Circumstances can threaten to enslave us. Lord knows the credit monster is threatening to devour us all! (And in the end, it just might!) But even beyond that I don’t need to tell you that sometimes life itself is difficult. The “valleys” of life can be difficult to handle. Bad circumstances and tragic events can threaten to chain us to misery and despair. We know Christ has set us free, but sometimes it sure doesn’t seem like it! That’s when we need to emphasize the last part of that phrase. “For freedom, Christ has set us free…” And we need to remind ourselves what Jesus himself said, “If the Son makes you free, you are free indeed” (John 8:36)
In all this, though, sometimes we are the worst offenders! We are our own worst enemies! Too often, we willingly submit to the yoke of slavery. Or we impose it on ourselves. When, for instance, we think only legalistically about our faith, and not about our relationship with God, when we let our feelings rule our lives – like we talked about last week, when we allow the feelings of guilt, unworthiness, and weakness to rob us of our joy and keep us from stepping forward in faith, when in our spiritual lives we choose misery rather than seeking change, when we simply and profoundly forget that Christ has made us free, those are the things we do to ourselves to submit to the yoke. Like the Ghost of Jacob Marley, we respond to Ebenezer Scrooge about our fetters, “I wear the chain I forged in life. I made it link by link, yard by yard. I girded it on of my own free will, and of my own free will I wore it.”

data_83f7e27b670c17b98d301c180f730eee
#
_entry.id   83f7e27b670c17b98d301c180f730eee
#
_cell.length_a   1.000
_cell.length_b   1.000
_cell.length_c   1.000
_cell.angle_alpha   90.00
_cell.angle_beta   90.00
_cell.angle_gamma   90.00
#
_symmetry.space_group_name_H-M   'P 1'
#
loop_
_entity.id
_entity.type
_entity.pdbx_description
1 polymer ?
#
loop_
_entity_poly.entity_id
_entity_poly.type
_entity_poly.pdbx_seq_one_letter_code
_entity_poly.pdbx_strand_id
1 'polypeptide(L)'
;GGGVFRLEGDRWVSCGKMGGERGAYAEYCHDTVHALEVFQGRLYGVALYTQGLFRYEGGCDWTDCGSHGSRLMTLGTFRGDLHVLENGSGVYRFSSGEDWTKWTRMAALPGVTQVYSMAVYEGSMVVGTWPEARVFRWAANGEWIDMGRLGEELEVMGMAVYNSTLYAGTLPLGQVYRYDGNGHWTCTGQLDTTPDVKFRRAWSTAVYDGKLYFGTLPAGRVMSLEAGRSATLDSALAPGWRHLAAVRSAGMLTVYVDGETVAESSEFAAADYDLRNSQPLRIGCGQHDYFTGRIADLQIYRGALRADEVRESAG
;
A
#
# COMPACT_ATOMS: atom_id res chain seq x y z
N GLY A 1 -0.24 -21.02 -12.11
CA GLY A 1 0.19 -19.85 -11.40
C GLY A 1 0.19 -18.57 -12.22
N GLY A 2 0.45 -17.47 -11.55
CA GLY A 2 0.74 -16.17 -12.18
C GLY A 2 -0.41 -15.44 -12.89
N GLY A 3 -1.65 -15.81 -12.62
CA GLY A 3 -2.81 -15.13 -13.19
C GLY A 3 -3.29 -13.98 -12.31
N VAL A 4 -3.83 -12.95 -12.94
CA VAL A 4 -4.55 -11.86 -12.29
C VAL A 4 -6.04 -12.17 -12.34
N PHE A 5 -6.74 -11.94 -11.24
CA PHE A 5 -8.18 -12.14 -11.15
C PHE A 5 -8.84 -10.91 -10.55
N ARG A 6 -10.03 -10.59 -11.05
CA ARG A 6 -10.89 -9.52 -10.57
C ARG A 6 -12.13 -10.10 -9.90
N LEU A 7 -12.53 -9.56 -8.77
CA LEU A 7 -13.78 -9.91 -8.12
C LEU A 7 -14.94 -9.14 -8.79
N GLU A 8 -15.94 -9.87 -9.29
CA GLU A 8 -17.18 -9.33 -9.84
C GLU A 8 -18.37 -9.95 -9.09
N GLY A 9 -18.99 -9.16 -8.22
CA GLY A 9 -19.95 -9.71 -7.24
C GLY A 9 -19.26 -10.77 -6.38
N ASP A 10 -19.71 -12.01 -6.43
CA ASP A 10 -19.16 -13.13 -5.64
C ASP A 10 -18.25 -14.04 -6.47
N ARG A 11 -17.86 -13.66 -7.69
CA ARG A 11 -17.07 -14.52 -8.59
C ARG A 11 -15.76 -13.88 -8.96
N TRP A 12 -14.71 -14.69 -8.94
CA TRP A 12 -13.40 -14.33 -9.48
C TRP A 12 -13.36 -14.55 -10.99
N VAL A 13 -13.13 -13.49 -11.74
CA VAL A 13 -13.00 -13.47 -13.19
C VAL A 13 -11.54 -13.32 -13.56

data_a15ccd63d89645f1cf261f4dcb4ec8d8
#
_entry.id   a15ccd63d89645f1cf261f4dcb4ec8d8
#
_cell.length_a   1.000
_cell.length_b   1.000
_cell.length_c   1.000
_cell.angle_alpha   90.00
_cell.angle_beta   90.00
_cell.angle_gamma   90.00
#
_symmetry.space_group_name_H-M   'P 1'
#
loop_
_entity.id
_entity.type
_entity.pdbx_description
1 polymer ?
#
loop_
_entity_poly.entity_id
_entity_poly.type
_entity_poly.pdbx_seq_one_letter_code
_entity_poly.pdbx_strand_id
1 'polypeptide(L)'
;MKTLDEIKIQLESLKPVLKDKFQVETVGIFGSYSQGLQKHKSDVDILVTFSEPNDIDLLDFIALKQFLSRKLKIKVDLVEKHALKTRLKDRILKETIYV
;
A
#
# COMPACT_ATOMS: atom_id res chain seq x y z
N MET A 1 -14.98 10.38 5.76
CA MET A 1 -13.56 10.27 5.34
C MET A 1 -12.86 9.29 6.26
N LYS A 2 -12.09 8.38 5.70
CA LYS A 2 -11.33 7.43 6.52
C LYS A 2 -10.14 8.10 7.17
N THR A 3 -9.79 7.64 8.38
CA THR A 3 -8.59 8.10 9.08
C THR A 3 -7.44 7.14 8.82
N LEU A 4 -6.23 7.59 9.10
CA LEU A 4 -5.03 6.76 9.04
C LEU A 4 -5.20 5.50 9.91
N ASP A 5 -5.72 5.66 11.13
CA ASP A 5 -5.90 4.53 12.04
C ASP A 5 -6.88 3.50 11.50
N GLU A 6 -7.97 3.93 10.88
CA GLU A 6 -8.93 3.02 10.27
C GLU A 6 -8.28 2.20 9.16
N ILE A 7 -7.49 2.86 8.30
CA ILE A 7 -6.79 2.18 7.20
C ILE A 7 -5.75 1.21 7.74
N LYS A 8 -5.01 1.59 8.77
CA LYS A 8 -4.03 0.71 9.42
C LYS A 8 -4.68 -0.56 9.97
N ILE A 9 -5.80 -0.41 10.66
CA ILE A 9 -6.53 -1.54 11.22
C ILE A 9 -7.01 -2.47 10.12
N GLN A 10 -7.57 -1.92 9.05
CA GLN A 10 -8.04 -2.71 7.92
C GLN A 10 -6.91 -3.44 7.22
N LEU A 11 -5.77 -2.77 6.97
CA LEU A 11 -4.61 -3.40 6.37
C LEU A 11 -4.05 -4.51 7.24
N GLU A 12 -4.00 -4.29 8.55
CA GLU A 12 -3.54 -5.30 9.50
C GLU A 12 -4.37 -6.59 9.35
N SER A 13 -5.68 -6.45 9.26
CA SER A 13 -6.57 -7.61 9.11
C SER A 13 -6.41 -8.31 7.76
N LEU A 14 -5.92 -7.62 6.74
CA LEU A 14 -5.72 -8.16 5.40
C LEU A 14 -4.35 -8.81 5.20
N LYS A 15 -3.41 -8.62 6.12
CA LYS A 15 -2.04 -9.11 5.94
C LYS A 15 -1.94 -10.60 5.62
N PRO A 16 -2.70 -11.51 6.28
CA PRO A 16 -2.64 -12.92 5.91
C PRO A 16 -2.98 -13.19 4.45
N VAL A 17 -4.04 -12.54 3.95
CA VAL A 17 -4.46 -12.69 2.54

For freedom Christ has set us free. Therefore, do not submit again to the yoke of slavery. Enjoy the celebration of this day. Read the document we celebrate! Remember your freedom in Christ. Remember his words, “The Spirit of the Lord is upon me. He has anointed me to preach good news to the poor. He has sent me to proclaim release to the captives, and recovery of sight to the blind, to set at liberty those who are oppressed, to proclaim the acceptable year of the Lord.” (Luke 4:18-19)
That’s the Christ who has set us free! Once and Forever!
Eternal Father, we bless you and thank you for you have made us free in Jesus Christ. Help us to live in your freedom, to proclaim the good news, and to be the light of the world to all your children. For we pray in Jesus’ name, Amen.